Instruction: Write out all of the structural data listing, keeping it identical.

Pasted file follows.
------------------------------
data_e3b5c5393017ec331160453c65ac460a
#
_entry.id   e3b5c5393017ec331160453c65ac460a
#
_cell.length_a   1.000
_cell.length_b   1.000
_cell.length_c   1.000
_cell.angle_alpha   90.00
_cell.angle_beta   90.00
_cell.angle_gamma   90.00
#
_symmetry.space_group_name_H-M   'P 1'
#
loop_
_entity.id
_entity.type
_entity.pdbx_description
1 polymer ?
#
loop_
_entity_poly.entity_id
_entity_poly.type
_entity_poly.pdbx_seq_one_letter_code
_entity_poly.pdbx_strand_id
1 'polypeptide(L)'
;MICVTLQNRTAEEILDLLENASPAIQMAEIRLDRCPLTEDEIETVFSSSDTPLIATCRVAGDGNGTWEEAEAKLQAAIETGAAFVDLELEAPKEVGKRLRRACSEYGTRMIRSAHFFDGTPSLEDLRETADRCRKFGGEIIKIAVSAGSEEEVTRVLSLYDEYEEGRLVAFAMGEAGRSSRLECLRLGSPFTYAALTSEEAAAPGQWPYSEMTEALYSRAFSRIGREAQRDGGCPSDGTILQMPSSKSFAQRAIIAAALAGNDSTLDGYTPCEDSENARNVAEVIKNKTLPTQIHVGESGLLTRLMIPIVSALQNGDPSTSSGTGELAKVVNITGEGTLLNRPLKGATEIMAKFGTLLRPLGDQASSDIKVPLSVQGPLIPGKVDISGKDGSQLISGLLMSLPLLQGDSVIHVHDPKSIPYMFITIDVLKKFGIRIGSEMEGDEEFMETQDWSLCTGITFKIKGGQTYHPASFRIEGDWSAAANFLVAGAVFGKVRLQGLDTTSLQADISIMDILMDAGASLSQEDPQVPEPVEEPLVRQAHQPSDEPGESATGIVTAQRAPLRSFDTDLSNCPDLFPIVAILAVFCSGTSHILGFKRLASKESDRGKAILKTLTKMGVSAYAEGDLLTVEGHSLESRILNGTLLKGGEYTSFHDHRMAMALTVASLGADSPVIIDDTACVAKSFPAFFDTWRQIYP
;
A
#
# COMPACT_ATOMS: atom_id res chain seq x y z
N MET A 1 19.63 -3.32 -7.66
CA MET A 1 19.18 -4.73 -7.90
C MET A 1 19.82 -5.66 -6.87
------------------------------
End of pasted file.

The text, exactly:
data_e3b5c5393017ec331160453c65ac460a
#
_entry.id   e3b5c5393017ec331160453c65ac460a
#
_cell.length_a   1.000
_cell.length_b   1.000
_cell.length_c   1.000
_cell.angle_alpha   90.00
_cell.angle_beta   90.00
_cell.angle_gamma   90.00
#
_symmetry.space_group_name_H-M   'P 1'
#
loop_
_entity.id
_entity.type
_entity.pdbx_description
1 polymer ?
#
loop_
_entity_poly.entity_id
_entity_poly.type
_entity_poly.pdbx_seq_one_letter_code
_entity_poly.pdbx_strand_id
1 'polypeptide(L)'
;MICVTLQNRTAEEILDLLENASPAIQMAEIRLDRCPLTEDEIETVFSSSDTPLIATCRVAGDGNGTWEEAEAKLQAAIETGAAFVDLELEAPKEVGKRLRRACSEYGTRMIRSAHFFDGTPSLEDLRETADRCRKFGGEIIKIAVSAGSEEEVTRVLSLYDEYEEGRLVAFAMGEAGRSSRLECLRLGSPFTYAALTSEEAAAPGQWPYSEMTEALYSRAFSRIGREAQRDGGCPSDGTILQMPSSKSFAQRAIIAAALAGNDSTLDGYTPCEDSENARNVAEVIKNKTLPTQIHVGESGLLTRLMIPIVSALQNGDPSTSSGTGELAKVVNITGEGTLLNRPLKGATEIMAKFGTLLRPLGDQASSDIKVPLSVQGPLIPGKVDISGKDGSQLISGLLMSLPLLQGDSVIHVHDPKSIPYMFITIDVLKKFGIRIGSEMEGDEEFMETQDWSLCTGITFKIKGGQTYHPASFRIEGDWSAAANFLVAGAVFGKVRLQGLDTTSLQADISIMDILMDAGASLSQEDPQVPEPVEEPLVRQAHQPSDEPGESATGIVTAQRAPLRSFDTDLSNCPDLFPIVAILAVFCSGTSHILGFKRLASKESDRGKAILKTLTKMGVSAYAEGDLLTVEGHSLESRILNGTLLKGGEYTSFHDHRMAMALTVASLGADSPVIIDDTACVAKSFPAFFDTWRQIYP
;
A
#
# COMPACT_ATOMS: atom_id res chain seq x y z
N MET A 1 19.63 -3.32 -7.66
CA MET A 1 19.18 -4.73 -7.90
C MET A 1 19.82 -5.66 -6.87